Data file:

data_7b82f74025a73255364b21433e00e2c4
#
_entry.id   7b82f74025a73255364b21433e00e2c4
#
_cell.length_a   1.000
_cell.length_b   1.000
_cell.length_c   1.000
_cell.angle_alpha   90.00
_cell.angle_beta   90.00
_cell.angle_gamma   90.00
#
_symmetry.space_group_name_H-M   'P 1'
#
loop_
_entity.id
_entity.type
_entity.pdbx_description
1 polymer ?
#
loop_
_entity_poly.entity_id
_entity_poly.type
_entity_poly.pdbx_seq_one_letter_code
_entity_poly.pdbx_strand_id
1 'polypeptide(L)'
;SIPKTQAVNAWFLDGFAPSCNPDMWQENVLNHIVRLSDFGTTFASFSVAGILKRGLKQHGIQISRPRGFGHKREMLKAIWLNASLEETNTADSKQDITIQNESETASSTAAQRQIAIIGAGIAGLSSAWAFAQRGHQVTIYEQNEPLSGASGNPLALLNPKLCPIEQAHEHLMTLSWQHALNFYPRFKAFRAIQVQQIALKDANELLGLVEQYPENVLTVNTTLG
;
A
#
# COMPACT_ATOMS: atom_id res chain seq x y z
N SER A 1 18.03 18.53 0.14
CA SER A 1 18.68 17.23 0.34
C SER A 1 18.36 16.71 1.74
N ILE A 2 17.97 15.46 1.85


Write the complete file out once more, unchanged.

data_7b82f74025a73255364b21433e00e2c4
#
_entry.id   7b82f74025a73255364b21433e00e2c4
#
_cell.length_a   1.000
_cell.length_b   1.000
_cell.length_c   1.000
_cell.angle_alpha   90.00
_cell.angle_beta   90.00
_cell.angle_gamma   90.00
#
_symmetry.space_group_name_H-M   'P 1'
#
loop_
_entity.id
_entity.type
_entity.pdbx_description
1 polymer ?
#
loop_
_entity_poly.entity_id
_entity_poly.type
_entity_poly.pdbx_seq_one_letter_code
_entity_poly.pdbx_strand_id
1 'polypeptide(L)'
;SIPKTQAVNAWFLDGFAPSCNPDMWQENVLNHIVRLSDFGTTFASFSVAGILKRGLKQHGIQISRPRGFGHKREMLKAIWLNASLEETNTADSKQDITIQNESETASSTAAQRQIAIIGAGIAGLSSAWAFAQRGHQVTIYEQNEPLSGASGNPLALLNPKLCPIEQAHEHLMTLSWQHALNFYPRFKAFRAIQVQQIALKDANELLGLVEQYPENVLTVNTTLG
;
A
#
# COMPACT_ATOMS: atom_id res chain seq x y z
N SER A 1 18.03 18.53 0.14
CA SER A 1 18.68 17.23 0.34
C SER A 1 18.36 16.71 1.74
N ILE A 2 17.97 15.46 1.85